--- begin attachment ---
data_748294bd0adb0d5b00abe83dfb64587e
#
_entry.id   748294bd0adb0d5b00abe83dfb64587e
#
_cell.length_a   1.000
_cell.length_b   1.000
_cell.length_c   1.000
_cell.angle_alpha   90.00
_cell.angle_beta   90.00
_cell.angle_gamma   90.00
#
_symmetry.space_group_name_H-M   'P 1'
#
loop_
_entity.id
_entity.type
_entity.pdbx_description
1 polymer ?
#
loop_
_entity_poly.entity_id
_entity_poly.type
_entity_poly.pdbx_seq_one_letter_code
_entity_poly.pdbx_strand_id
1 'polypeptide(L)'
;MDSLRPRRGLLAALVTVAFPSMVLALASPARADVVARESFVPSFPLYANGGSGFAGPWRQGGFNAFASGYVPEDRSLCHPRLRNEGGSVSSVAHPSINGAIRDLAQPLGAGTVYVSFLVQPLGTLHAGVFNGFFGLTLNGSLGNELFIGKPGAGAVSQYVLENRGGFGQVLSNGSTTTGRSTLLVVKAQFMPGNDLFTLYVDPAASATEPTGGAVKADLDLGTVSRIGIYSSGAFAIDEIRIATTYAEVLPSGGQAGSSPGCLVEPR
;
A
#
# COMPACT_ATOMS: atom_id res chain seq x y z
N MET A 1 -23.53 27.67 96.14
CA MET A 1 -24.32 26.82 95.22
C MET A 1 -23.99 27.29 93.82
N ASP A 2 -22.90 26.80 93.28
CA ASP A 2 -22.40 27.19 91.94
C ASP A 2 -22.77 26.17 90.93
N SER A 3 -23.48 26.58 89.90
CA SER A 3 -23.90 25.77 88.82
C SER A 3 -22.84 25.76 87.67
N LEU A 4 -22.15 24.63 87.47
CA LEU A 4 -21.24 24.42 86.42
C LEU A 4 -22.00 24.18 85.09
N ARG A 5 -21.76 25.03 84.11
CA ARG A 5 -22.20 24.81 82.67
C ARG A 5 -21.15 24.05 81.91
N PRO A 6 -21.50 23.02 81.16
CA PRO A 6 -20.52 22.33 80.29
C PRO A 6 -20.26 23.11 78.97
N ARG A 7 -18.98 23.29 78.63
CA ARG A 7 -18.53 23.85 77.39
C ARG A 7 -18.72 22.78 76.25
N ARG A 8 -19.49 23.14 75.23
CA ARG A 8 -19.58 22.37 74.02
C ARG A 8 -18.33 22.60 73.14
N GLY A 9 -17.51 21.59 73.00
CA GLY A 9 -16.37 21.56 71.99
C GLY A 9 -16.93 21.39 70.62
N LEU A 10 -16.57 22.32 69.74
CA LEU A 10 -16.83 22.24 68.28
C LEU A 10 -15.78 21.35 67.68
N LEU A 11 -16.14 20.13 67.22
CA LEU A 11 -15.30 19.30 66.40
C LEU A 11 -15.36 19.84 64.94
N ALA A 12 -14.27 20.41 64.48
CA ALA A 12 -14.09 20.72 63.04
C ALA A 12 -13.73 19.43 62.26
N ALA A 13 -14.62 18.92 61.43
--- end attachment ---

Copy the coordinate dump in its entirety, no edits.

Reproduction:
data_748294bd0adb0d5b00abe83dfb64587e
#
_entry.id   748294bd0adb0d5b00abe83dfb64587e
#
_cell.length_a   1.000
_cell.length_b   1.000
_cell.length_c   1.000
_cell.angle_alpha   90.00
_cell.angle_beta   90.00
_cell.angle_gamma   90.00
#
_symmetry.space_group_name_H-M   'P 1'
#
loop_
_entity.id
_entity.type
_entity.pdbx_description
1 polymer ?
#
loop_
_entity_poly.entity_id
_entity_poly.type
_entity_poly.pdbx_seq_one_letter_code
_entity_poly.pdbx_strand_id
1 'polypeptide(L)'
;MDSLRPRRGLLAALVTVAFPSMVLALASPARADVVARESFVPSFPLYANGGSGFAGPWRQGGFNAFASGYVPEDRSLCHPRLRNEGGSVSSVAHPSINGAIRDLAQPLGAGTVYVSFLVQPLGTLHAGVFNGFFGLTLNGSLGNELFIGKPGAGAVSQYVLENRGGFGQVLSNGSTTTGRSTLLVVKAQFMPGNDLFTLYVDPAASATEPTGGAVKADLDLGTVSRIGIYSSGAFAIDEIRIATTYAEVLPSGGQAGSSPGCLVEPR
;
A
#
# COMPACT_ATOMS: atom_id res chain seq x y z
N MET A 1 -23.53 27.67 96.14
CA MET A 1 -24.32 26.82 95.22
C MET A 1 -23.99 27.29 93.82
N ASP A 2 -22.90 26.80 93.28
CA ASP A 2 -22.40 27.19 91.94
C ASP A 2 -22.77 26.17 90.93
N SER A 3 -23.48 26.58 89.90
CA SER A 3 -23.90 25.77 88.82
C SER A 3 -22.84 25.76 87.67
N LEU A 4 -22.15 24.63 87.47
CA LEU A 4 -21.24 24.42 86.42
C LEU A 4 -22.00 24.18 85.09
N ARG A 5 -21.76 25.03 84.11
CA ARG A 5 -22.20 24.81 82.67
C ARG A 5 -21.15 24.05 81.91
N PRO A 6 -21.50 23.02 81.16
CA PRO A 6 -20.52 22.33 80.29
C PRO A 6 -20.26 23.11 78.97
N ARG A 7 -18.98 23.29 78.63
CA ARG A 7 -18.53 23.85 77.39
C ARG A 7 -18.72 22.78 76.25
N ARG A 8 -19.49 23.14 75.23
CA ARG A 8 -19.58 22.37 74.02
C ARG A 8 -18.33 22.60 73.14
N GLY A 9 -17.51 21.59 73.00
CA GLY A 9 -16.37 21.56 71.99
C GLY A 9 -16.93 21.39 70.62
N LEU A 10 -16.57 22.32 69.74
CA LEU A 10 -16.83 22.24 68.28
C LEU A 10 -15.78 21.35 67.68
N LEU A 11 -16.14 20.13 67.22
CA LEU A 11 -15.30 19.30 66.40
C LEU A 11 -15.36 19.84 64.94
N ALA A 12 -14.27 20.41 64.48
CA ALA A 12 -14.09 20.72 63.04
C ALA A 12 -13.73 19.43 62.26
N ALA A 13 -14.62 18.92 61.43